Thursday, December 11, 2008

Repair a Crocheted Granny Square, Part 2

Did you see the photos yesterday? The unblemished square? The attack of the scissors? Here's part 2 on how I fixed it. So, I've crocheted the new stitches, in this case, 3 dc and a ch-1.


Again, drop the loop and use a smaller hook to pull the ch back through the next set of sts. This photo is a little wrong because that pink working yarn should still be threaded through thos lifeline stitches. If you accidentally pulled it out and it looks like this photo, just get your tapestry needle and thread it through the lifeline stitches again.


Again, the pink working yarn should be in where the lifeline is and where the little hook just pulled the ch through.

This is me putting the pink back where it belongs.


I had cut out one of the dc in the next group, so I need to re-create that, then I attached it to the existing st with a slip st. You should attach it anyway you can creating the least amount of obvious join.


This is what it looks like. Then weave in all the ends and remove the lifeline.



Viola'! Not too shabby. I think, theoretically, you could use this plan for any stitch pattern. Hmm, I hope I never have to try it.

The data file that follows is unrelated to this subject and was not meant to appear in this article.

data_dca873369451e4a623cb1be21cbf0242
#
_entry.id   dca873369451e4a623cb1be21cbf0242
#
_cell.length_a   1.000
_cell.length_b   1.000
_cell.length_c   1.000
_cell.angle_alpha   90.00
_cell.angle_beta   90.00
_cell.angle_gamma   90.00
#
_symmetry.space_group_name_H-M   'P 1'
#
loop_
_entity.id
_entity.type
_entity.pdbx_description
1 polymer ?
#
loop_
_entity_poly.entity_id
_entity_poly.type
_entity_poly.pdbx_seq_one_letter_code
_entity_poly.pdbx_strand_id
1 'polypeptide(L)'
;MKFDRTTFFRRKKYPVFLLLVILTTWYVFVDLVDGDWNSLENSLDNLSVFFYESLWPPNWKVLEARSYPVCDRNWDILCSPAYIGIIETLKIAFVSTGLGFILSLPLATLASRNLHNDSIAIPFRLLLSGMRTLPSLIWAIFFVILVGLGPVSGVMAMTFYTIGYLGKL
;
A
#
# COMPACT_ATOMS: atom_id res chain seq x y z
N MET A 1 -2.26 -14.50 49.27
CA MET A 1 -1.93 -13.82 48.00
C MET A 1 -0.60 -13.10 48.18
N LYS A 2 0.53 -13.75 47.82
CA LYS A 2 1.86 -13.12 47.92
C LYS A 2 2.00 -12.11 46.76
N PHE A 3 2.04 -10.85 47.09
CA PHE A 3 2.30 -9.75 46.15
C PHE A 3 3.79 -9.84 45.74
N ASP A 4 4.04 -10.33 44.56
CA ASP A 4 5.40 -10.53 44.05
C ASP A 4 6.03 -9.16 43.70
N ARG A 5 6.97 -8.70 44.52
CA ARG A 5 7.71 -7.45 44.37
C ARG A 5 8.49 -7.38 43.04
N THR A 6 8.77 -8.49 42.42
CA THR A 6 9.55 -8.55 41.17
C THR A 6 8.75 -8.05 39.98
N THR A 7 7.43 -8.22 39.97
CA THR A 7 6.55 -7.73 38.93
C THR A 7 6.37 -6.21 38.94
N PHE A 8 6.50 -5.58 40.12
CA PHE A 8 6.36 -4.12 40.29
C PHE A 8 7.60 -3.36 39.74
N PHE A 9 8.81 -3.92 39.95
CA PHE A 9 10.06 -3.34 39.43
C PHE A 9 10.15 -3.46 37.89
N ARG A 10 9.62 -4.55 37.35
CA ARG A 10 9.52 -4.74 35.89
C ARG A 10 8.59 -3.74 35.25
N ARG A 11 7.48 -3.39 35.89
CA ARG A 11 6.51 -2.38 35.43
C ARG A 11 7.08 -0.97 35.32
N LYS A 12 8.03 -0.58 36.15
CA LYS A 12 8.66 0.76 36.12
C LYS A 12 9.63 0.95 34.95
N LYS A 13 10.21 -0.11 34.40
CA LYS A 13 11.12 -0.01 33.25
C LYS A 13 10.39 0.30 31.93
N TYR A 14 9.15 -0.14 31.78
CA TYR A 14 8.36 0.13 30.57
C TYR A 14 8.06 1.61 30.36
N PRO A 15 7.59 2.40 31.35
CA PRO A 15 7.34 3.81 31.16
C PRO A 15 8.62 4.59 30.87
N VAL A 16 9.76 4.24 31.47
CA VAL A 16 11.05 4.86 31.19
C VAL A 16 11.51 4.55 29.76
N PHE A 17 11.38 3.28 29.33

3 comments:

julia said...

very clever!

XENA_BOB said...

I've been working on a Granny Square afghan in 100% wool fingering weight yarn since May, 2010. Last week, I found the very first block I made had a dc come apart (moths?). Your website came up when I looked for a way to repair the block without removing it from my project. Your directions look really easy to follow. Thanks in advance.

Estelle said...

Thank you Ellen! I made 3-foot-square lap robes for my in-laws for Christmas. They both have Alzheimer's. Turns out Dad's a "picker". Found a loose end and managed to unravel part of the blanket. Which part? The CENTER!!! I had used a simple granny square base, then kept up the rounds until it was big enough. He managed to pull out most of the entire center square (3 rounds) before we noticed. Thanks to your awesome instructions and visuals, I was able to repair the blanket! I made a new granny square, but stopped one row short of the size of the hole. Then, instead of a life-line, I estimated (then doubled, just to make sure) the length I would need for the repair, and threaded that through as you did the life line. Of course, I had a heck of a tail, but as I worked the yarn through, it used it up. Made the complete round, pulling the yarn through the next row's stitches, and VOILA! All fixed! Thanks again!